Camila Mendes, aka Veronica Lodge in Riverdale, has shared her battle with an eating disorder with model Candice Huffine at Popsugar Playground in New York over the weekend, as Who reports.
Mendes spoke candidly about being “in denial” about her mental health issues, only realising that she was also suffering when she came on board with eating disorder support non-profit Project HEAL, after years in Hollywood.
“I don’t even think I knew I had an eating disorder until I was in the industry,” she said.
Her older sister had also struggled with bulimia, which made her doubt the legitimacy of her own experience.
“I had this mentality … [my sister’s] situation was a lot more serious than mine so I’d always find comparisons like, ‘Oh, I’m not like that so I must not have an eating disorder like I just purge every once in a while, it’s not a big deal, right?’”
Mendes became aware that she needed professional help when she became “overwhelm[ed]” during fittings for Riverdale, particularly two-hour ones where she had to try on clothes she wouldn’t wear in her everyday life, like short skirts and tight dresses.
I started to see a therapist and started getting serious about recovery when I couldn’t get through a fitting.
It was like so the opposite of what I like to wear and it was really uncomfortable. It made me really insecure, so it got to a point where I couldn’t get through a fitting. Thirty minutes in, I was crying … I was like, ‘Why don’t things fit me a certain way?’
Ultimately she said she “highly recommend[s]” seeing a therapist. And hell yes, girl, say it!!! Therapy is great!!!
In an Instagram post from early last year, Camila Mendes revealed her “anxiety around food and obsession with dieting“, before speaking to Shape later in the year about suffering from bulimia and how talking to a therapist changed her life.
“I had such an emotional relationship with food and anxiety about everything I put into my body,” she said.
“About a year ago, I got to a point when I realised I needed to see someone. So I went to a therapist, and she recommended a nutritionist as well, and seeing both of them changed my life.”
Source: WhoView this post on Instagram
When did being thin become more important than being healthy? I recently went to a naturopath for the first time in my life. I told her about my anxiety around food and my obsession with dieting. She phrased a pivotal question in such a way that struck a chord with me: what other things could you be thinking about if you didn't spend all your time thinking about your diet? I suddenly remembered all the activities I love that used to occupy my time. At some point in my life, I allowed my obsession with being thin to consume me, and I refused to make room in my mind for any other concerns. Somehow I had stripped myself of all the pastimes that brought me joy, and all that was left of me was my anxiety around food. My passion for education, cinema, music, etc. — all the interests that used to occupy my mind — had been eaten away by my desire to be thin, and it made me miserable. I'm done believing in the idea that there's a thinner, happier version of me on the other side of all the tireless effort. Your body type is subject to genetics, and while eating nutrient-dense foods and exercising regularly will make you healthier, it will not necessarily make you thinner, and the current system fails to make that distinction. I’m sick of the toxic narrative that the media consistently feeds us: that being thin is the ideal body type. A healthy body is the ideal body type, and that will look different for every person. I’m #donewithdieting – join me in this movement and share your story!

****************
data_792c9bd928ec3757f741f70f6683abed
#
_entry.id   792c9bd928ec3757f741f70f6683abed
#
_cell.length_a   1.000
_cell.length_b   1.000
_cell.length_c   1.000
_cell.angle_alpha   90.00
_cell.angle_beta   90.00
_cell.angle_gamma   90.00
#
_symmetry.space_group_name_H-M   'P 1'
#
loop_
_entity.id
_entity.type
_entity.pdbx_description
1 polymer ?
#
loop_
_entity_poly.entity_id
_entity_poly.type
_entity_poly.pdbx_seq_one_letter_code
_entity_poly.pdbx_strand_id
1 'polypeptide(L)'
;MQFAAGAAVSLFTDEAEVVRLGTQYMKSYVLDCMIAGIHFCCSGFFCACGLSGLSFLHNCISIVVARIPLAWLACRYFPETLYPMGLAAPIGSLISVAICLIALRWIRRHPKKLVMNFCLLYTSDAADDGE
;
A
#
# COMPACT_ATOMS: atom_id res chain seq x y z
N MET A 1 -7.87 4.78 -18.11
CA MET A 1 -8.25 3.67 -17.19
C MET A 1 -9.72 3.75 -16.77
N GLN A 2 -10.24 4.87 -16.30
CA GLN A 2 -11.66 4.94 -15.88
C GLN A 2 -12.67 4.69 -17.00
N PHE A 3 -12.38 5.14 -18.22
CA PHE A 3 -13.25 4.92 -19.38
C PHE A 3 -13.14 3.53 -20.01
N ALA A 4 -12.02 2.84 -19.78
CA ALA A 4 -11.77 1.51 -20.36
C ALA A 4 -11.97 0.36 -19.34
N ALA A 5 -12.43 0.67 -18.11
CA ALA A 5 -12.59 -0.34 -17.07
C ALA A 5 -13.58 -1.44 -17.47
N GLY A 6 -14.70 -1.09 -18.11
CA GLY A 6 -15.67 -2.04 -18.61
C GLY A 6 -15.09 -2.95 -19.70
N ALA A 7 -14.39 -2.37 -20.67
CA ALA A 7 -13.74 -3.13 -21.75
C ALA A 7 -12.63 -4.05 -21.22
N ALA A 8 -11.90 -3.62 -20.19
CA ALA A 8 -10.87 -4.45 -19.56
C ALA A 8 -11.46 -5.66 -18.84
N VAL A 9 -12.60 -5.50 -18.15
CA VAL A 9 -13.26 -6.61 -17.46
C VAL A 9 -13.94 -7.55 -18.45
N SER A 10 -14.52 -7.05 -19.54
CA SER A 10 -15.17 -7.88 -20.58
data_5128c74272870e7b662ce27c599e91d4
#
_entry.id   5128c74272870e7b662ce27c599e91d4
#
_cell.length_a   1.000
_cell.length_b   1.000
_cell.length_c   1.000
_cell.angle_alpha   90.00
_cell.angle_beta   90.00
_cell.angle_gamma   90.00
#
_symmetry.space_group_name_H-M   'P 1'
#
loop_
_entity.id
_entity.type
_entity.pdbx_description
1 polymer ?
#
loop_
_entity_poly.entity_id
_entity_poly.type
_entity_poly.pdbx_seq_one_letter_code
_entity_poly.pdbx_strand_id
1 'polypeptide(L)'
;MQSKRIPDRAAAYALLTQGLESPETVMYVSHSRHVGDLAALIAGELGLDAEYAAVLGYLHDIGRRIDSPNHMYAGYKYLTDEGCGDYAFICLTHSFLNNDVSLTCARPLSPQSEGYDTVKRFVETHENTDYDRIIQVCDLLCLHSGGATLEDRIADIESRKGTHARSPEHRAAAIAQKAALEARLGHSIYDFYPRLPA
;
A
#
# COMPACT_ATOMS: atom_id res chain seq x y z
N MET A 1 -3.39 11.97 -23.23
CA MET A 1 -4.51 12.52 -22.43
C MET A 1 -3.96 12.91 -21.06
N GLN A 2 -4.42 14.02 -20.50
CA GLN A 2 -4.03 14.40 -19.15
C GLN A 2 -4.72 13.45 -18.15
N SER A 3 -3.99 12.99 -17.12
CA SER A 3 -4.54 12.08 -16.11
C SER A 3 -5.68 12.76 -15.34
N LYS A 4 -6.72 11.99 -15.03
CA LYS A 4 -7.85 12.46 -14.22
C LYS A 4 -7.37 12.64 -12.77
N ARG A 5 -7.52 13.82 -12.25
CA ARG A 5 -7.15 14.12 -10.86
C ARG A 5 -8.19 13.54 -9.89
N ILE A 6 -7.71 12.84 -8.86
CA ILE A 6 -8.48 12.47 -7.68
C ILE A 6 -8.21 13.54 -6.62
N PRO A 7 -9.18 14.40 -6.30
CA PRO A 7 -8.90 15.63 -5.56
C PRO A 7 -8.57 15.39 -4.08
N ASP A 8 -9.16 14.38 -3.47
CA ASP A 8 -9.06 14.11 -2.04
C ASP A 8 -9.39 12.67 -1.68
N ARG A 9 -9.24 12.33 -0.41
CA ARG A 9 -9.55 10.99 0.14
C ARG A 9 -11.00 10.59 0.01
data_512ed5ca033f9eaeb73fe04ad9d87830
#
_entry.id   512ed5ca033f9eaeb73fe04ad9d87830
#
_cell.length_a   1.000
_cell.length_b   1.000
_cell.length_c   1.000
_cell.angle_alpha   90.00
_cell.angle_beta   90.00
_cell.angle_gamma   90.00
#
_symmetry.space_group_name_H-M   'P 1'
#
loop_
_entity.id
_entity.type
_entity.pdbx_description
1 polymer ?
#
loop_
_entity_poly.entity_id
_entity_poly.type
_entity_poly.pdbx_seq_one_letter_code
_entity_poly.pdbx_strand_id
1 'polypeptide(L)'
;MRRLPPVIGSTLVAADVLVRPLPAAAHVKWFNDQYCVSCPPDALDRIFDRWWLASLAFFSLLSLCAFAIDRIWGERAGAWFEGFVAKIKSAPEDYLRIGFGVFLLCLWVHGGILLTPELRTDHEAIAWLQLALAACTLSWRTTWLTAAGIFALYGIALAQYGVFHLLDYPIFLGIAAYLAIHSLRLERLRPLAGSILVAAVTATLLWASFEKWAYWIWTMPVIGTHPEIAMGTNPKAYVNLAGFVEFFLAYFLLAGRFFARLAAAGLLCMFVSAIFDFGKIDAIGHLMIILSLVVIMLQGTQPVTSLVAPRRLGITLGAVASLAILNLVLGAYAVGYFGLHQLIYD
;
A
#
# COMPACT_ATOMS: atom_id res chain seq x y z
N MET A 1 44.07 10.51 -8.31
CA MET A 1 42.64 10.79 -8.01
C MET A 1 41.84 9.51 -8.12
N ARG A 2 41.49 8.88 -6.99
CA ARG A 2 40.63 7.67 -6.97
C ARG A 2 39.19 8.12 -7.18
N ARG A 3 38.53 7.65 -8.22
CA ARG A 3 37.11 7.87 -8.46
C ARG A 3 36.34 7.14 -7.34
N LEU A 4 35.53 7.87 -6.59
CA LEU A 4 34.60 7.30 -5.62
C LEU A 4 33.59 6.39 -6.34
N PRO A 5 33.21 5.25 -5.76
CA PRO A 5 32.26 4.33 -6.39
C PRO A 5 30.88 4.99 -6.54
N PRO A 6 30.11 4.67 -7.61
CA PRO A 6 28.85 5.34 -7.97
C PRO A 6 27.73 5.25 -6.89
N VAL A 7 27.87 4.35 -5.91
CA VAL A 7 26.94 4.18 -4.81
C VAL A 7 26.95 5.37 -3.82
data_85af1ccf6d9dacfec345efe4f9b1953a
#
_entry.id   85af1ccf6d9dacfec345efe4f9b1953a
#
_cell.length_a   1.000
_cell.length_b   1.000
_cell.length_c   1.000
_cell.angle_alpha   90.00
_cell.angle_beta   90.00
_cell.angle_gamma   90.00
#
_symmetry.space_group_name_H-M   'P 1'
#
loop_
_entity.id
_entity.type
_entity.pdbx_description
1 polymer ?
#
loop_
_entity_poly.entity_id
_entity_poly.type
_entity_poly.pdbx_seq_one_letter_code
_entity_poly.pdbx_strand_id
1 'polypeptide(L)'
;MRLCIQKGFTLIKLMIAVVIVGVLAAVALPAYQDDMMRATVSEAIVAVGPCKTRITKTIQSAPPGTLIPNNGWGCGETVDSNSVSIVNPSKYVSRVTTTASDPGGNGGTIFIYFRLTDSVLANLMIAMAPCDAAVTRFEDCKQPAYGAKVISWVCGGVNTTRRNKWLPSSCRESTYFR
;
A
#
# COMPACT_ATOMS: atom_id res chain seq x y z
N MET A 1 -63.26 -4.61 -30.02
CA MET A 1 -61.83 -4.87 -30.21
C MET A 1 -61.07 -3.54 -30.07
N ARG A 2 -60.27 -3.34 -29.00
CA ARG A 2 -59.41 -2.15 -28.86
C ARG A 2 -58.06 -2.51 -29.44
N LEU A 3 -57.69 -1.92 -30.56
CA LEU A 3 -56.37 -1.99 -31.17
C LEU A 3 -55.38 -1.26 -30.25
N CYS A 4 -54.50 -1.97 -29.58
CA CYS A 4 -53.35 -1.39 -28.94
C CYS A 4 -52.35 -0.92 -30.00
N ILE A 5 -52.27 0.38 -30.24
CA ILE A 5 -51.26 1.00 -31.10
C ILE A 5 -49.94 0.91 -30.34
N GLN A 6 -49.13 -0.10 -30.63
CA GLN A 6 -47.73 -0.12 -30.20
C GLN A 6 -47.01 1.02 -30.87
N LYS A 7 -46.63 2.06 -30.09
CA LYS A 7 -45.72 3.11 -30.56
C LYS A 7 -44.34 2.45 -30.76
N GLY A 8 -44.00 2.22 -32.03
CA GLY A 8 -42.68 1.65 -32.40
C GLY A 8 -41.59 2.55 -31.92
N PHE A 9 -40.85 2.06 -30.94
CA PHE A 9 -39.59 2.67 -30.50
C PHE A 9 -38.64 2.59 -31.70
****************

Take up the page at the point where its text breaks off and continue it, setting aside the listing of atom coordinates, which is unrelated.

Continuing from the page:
Image: Getty Images / Lars Niki